Young people need confidence to be able to navigate the world, think outside the box, and recover from challenges. True confidence, the solid belief in one's own abilities, is rooted in competence. Children gain confidence by demonstrating their competence in real situations. Confidence is not a warm-and-fuzzy self-esteem that supposedly results from telling kids they're special or precious. Children who experience their own competence and know they are safe and protected develop a deep-seated security that promotes the confidence to face and cope with challenges. When parents support children in finding their own islands of competence and building on them, they prepare kids to gain enough confidence to try new ventures and trust their abilities to make sound choices.


Connections with other people, schools, and communities offer young people the security that allows them to stand on their own and develop creative solutions. Children with close ties to family, friends, school and community are more likely to have a solid sense of security that produces strong values and prevents them from seeking destructive alternatives. Family is the central force in any child's life, but connections to civic, educational, religious and athletic groups can also increase a young person's sense of belonging to a wider world and being safe within it.


Young people need a clear sense of right and wrong and a commitment to integrity to ensure they are prepared to make wise choices, contribute to the world, and become stable adults. Children with character enjoy a strong sense of self-worth and confidence. They are more comfortable sticking to their own values and demonstrating a caring attitude toward others.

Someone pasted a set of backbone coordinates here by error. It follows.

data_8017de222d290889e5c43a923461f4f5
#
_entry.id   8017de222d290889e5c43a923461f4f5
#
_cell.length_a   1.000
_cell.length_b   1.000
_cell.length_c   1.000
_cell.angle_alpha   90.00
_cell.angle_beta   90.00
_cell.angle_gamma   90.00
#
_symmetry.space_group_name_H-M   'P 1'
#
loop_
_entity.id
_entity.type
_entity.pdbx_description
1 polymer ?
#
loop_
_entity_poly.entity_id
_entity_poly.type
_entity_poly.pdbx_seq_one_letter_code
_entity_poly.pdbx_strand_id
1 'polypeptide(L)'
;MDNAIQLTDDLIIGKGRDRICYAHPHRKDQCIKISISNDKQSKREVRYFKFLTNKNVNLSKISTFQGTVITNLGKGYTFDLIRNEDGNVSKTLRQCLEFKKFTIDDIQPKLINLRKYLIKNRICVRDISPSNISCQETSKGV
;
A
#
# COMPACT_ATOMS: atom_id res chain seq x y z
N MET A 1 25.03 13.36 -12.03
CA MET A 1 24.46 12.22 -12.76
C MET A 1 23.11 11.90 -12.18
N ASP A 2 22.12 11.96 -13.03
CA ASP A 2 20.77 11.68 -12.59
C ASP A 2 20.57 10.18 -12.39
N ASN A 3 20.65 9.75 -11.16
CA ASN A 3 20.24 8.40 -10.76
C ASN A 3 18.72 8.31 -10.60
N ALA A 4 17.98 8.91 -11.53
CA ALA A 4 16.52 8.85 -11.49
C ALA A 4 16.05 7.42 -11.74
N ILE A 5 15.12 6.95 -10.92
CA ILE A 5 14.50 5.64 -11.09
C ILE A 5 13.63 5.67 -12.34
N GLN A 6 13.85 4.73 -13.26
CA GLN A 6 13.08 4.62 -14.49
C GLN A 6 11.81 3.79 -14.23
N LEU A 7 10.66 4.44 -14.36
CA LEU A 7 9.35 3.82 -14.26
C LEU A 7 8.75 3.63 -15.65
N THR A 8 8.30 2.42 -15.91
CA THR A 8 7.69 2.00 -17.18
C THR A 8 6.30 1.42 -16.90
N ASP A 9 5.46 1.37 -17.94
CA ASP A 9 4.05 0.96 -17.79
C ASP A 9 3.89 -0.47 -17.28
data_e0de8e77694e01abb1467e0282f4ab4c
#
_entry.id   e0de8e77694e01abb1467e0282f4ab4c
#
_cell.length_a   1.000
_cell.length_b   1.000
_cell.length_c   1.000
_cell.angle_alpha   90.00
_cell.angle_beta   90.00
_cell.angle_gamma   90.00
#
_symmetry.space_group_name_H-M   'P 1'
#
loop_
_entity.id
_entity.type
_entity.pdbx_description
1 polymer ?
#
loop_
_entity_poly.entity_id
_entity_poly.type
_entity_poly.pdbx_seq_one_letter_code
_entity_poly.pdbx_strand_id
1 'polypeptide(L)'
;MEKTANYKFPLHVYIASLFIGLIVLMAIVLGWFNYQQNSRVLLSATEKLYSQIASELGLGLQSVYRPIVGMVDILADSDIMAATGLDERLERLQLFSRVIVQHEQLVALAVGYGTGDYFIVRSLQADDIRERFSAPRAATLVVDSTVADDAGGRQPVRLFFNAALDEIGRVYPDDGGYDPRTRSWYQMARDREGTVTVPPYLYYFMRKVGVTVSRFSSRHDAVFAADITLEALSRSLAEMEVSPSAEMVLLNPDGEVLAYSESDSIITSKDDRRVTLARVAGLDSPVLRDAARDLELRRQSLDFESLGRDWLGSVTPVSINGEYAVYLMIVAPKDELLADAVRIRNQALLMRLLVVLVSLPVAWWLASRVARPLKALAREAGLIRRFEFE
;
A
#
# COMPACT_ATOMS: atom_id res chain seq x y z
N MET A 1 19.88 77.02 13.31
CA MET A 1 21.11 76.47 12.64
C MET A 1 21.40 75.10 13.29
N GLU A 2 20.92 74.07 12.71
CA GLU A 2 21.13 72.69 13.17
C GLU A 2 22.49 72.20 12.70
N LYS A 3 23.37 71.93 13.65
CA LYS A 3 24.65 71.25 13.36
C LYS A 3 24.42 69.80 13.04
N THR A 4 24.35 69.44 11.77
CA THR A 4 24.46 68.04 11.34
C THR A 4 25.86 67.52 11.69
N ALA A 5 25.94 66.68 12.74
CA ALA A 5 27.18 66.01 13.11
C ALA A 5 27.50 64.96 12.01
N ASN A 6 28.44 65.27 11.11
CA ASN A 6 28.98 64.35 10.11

Young people who contribute to the well-being of others will receive gratitude rather than condemnation. They learn that contributing feels good. Children who understand the importance of personal contribution gain a sense of purpose that can motivate them. They not only take actions and make choices that improve the world, but they also enhance their own competence, character, and sense of connection. Teens who contribute to their communities will be surrounded by reinforcing appreciation instead of the low expectations and condemnation so many teens endure.


Children who learn to cope effectively with stress are better prepared to overcome life's challenges and will be less likely to turn to dangerous quick fixes when stressed. The best protection against unsafe, worrisome behaviors may be a wide repertoire of positive, adaptive coping strategies.


Young people who understand that privileges and respect are earned through demonstrated responsibility learn to make wise choices and feel a sense of control. If parents make all the decisions, children are denied opportunities to learn control. A child who feels "everything always happens to me" tends to become passive, pessimistic or even depressed. He sees control as external, whatever he does really doesn't matter because he has no control of the outcome. A resilient child knows he has internal control. By his choices and actions, he determines the results. He knows that he can make a difference, which further promotes his competence and confidence.

Young people live up or down to expectations set for them. They need adults who believe in them unconditionally and hold them to the high expectations of being compassionate, generous, and creative.